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AI Dreams the Future

Google DeepMind AI with Imagination

Artificial Intelligence (AI) has been given its very own imagination by Google’s DeepMind. The London-based designers have created two distinct types of AI that use imagination to perform tasks and plan ahead. The team found that AIs with imagination perform much better than those without. DeepMind researchers outline their latest findings as “a new family of approaches for imagination-based planning.”

When the researchers added a ‘manager’ component that helped create a plan, it learns to solve tasks even more efficiently with fewer steps.

According to MSN, researchers say imagination is crucial for ensuring the AI can deal with real-world environments. This functionality allows the computer to test multiple possible outcomes in its head before predicting which one is best.

The DeepMind website details how the process works in real-life, and how it can be applied to AI technology. “Imagining the consequences of your actions before you take them is a powerful tool of human cognition. When placing a glass on the edge of a table, for example, we will likely pause to consider how stable it is and whether it might fall. On the basis of that imagined consequence we might readjust the glass to prevent it from falling and breaking. This form of deliberative reasoning is essentially ‘imagination’, it is a distinctly human ability and is a crucial tool in our everyday lives.”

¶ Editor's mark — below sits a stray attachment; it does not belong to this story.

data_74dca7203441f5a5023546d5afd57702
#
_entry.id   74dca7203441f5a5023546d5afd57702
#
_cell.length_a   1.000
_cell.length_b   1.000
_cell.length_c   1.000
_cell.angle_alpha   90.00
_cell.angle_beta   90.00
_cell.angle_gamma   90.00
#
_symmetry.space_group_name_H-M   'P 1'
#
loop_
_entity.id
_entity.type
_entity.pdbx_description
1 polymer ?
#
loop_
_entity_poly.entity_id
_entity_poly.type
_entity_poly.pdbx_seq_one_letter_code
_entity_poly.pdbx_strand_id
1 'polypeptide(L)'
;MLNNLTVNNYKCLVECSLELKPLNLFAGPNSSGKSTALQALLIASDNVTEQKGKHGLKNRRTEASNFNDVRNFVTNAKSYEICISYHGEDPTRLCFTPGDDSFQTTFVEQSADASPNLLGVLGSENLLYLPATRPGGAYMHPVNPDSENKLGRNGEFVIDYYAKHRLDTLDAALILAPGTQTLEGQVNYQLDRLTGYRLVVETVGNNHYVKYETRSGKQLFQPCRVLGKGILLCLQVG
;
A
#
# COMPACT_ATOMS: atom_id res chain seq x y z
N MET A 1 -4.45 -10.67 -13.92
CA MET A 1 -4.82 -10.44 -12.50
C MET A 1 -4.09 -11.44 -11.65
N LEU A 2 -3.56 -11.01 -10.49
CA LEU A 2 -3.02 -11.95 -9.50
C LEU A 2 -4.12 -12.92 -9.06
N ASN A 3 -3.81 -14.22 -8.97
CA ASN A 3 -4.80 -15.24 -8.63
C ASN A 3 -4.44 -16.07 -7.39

This same concept has been applied to the DeepMind “Imagination-Augmented Agents, or I2As” which use an internal imagination encoder to help the AI decide upon useful predictions related to its environment.

Imagination in AI

graphic of guy with VR goggles and scenario

DeepMind founder Demis Hassabis recently wrote a paper, published in Neuron magazine, about how AI development and success is dependent on encoding and understanding human capabilities. Accurately duplicating key competencies like imagination, memory, and curiosity can drastically change the future of AI.

Hassabis outlines how I2A agents were given different tasks to test their predictive abilities. They were tested using a Sokoban puzzle game, where an alien must push boxes into the correct location. However, the alien is unable to pull said boxes. The agent only had one attempt to solve it; therefore it tried out different scenarios in its head, utilizing its imagination, before testing them in its environment. Researchers found that the agents performed better than when tested against AIs without imagination.

“Imagination AIs learned how to navigate the puzzles with less experience by extracting more information from their internal simulations. When the researchers added a ‘manager’ component that helped create a plan, it learns to solve tasks even more efficiently with fewer steps,” MSN writes.

Hassabis states that the imagination capabilities currently evident in AIs are nowhere near as powerful as human imagination. But, the test demonstrated that AIs performed much better when they have the ability to imagine different scenarios before acting upon them.

Within his Neuron paper, Hassabis says creating agents with an imagination that can rival what we can do “is perhaps the hardest challenge for AI research: to build an agent that can plan hierarchically, is truly creative, and can generate solutions to challenges that currently elude even the human mind.” He believes that as time progresses he will be able to achieve that dream.

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